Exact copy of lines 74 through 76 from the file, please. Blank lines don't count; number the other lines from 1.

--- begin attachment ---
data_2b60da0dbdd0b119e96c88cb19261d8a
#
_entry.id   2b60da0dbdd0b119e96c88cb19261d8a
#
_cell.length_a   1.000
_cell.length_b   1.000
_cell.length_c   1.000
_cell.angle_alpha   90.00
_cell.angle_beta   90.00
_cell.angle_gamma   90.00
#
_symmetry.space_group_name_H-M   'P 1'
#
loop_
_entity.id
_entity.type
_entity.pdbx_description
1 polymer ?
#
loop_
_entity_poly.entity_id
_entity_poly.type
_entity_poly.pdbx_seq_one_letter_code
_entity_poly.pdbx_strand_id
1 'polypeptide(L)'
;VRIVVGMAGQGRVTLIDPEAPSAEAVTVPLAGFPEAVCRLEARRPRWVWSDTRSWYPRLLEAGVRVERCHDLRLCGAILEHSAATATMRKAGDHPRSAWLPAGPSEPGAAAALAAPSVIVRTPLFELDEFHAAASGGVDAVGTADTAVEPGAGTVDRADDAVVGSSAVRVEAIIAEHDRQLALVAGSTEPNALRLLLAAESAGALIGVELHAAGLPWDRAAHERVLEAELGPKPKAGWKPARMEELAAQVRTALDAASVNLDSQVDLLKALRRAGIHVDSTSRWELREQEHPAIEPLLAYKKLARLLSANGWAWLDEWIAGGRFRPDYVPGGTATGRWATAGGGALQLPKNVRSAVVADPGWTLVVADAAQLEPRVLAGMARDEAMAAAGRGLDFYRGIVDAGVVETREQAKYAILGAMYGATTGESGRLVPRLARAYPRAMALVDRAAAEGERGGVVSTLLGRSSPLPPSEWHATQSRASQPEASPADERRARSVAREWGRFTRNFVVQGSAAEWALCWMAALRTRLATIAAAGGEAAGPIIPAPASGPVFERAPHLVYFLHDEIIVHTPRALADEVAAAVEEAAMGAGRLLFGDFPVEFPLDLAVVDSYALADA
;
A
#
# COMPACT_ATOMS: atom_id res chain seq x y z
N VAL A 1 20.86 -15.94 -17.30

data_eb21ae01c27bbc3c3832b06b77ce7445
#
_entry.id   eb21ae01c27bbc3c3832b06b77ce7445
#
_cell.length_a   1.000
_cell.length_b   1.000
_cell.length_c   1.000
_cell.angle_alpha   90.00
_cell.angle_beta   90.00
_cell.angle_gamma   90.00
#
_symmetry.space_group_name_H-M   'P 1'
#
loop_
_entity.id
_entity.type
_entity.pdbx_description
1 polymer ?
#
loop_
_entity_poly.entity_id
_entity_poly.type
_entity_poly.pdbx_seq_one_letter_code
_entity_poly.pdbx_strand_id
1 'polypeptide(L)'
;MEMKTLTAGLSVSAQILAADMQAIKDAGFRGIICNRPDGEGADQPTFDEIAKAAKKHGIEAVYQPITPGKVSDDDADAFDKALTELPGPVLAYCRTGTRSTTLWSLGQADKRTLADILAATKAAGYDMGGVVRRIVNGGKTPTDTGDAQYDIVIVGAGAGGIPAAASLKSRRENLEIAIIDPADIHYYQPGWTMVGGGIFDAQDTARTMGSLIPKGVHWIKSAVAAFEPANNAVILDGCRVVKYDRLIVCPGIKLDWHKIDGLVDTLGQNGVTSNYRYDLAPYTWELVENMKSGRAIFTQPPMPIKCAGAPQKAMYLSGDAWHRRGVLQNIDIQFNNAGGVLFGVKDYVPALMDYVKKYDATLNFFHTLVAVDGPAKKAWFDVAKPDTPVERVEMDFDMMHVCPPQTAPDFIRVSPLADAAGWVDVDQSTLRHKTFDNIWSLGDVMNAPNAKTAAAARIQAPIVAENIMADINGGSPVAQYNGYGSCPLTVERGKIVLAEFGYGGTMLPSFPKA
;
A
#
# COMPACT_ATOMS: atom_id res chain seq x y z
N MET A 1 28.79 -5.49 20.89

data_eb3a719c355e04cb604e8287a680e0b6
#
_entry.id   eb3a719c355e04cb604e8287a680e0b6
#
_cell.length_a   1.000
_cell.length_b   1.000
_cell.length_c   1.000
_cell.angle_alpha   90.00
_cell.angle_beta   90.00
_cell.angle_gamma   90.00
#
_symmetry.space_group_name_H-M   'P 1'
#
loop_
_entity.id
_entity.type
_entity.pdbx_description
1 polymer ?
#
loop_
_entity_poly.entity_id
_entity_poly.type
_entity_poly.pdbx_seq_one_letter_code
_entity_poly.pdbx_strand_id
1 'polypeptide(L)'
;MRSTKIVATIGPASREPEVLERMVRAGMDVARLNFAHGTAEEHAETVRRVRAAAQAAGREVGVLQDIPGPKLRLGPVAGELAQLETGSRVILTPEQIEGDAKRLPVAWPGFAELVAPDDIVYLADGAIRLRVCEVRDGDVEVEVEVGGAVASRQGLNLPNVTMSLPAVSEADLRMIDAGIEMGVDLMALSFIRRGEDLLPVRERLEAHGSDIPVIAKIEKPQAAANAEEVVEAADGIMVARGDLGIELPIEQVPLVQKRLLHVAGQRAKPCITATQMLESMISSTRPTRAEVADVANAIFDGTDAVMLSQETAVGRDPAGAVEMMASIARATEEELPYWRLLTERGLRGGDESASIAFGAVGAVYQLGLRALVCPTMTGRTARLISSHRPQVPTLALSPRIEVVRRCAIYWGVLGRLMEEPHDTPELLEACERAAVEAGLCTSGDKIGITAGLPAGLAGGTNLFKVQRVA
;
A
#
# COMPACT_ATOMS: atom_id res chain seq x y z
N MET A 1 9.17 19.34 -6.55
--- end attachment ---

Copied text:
_symmetry.space_group_name_H-M   'P 1'
#
loop_